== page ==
Twitter’s Mid-life Crisis?




In an attempt to stop the rot setting in at Twitter, the microblogging site has announced it may introduce a partially algorithmic timeline, after it was revealed that the iconic social media platform has failed to grow its monthly active user total in Q4 2015.

In the final quarter of 2015, Twitter had an average of 320 million monthly users, which is exactly the same number as it had in the previous quarter, leading to many market commentators speculating that this stunted growth could be the beginning of the end for one of the founding fathers of the social media era.

Twitter is introducing an algorithmic tweak, aimed at providing a kind of editorially controlled ‘best-of’, which will arrange tweets based on relevance rather chronology.

Inevitably, the pressure to monetize and keep up with the likes of Facebook forces innovative platforms to re-think the features which made them so popular in the first place. Twitter are even considering ditching the iconic ‘@’ feature and doing away with the character limit in an attempt to stop the shrinking user base.

Competitive squeeze    

Twitter exists in a time and space when the digital media arms race uses the one billion user count as the benchmark. Facebook has raced ahead with three user services reaching the 1 billion mark. Google owns seven billion user services.

Unless Twitter can find a route to the billion user mark, its days as a popular social media platform may be numbered – hence the scramble for change within the walls of Twitter HQ.

Digital mayflies?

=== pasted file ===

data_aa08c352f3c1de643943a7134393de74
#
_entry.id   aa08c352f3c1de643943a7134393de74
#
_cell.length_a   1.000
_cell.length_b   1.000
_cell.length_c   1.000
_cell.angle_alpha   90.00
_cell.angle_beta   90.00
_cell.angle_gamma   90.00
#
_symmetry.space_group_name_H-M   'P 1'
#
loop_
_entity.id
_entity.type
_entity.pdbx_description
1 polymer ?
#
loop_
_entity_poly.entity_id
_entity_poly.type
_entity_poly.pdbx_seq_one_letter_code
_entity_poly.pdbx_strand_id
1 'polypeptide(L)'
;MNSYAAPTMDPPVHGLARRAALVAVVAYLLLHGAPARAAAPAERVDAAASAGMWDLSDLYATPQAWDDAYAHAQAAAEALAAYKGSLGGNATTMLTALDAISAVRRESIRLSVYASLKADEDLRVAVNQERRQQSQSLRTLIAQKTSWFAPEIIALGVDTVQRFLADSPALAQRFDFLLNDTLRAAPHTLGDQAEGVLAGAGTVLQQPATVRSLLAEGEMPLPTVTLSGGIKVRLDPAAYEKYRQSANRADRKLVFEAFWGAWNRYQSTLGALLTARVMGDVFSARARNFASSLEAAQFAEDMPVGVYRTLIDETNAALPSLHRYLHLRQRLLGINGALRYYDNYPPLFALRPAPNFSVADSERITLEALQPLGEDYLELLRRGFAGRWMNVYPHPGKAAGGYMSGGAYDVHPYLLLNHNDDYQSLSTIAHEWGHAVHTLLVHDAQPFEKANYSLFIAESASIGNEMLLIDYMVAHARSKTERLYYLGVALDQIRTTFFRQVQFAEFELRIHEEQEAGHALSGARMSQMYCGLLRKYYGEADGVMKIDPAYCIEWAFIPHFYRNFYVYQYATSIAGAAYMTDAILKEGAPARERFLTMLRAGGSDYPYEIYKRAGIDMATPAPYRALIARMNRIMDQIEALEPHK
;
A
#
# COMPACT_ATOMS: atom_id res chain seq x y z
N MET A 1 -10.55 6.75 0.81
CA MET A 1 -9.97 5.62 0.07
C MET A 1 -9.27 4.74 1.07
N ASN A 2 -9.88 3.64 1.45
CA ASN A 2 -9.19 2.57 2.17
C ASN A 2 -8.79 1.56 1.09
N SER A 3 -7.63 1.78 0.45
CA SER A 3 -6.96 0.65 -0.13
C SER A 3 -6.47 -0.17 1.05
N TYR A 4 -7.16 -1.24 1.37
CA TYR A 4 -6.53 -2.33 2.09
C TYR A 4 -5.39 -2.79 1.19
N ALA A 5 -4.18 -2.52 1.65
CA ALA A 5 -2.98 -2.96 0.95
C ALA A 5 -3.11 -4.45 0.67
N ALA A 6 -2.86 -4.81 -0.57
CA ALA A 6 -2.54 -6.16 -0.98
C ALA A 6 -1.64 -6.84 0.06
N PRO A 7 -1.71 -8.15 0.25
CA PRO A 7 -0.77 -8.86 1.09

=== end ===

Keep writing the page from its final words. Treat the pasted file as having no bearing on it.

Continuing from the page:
It is perhaps too early to predict with any certainty – as the social media era as we know it has only been with us for a decade or so – but it could be that Twitter’s apparent demise is an example of the natural decline in these platforms, and that their time in the sun is necessarily brief. Like digital mayflies, social media platforms’ short life-spans are needed to make way for the next generation – this is exactly how social media has evolved.  

Can Twitter Survive?

To meddle with the spontaneous, random and often fairly meaningless dross which naturally populates our twitter feeds is to fundamentally miss the point of a social network.  The reason we follow certain individuals and share particular content is that, as social creatures who need to feel part of a group, we strive to surround ourselves with like-minded individuals whose world-view chimes with our own. Interfere with this process with an editorial algorithmic tweak and Twitter could find itself losing the hook which made it so popular in the first place.


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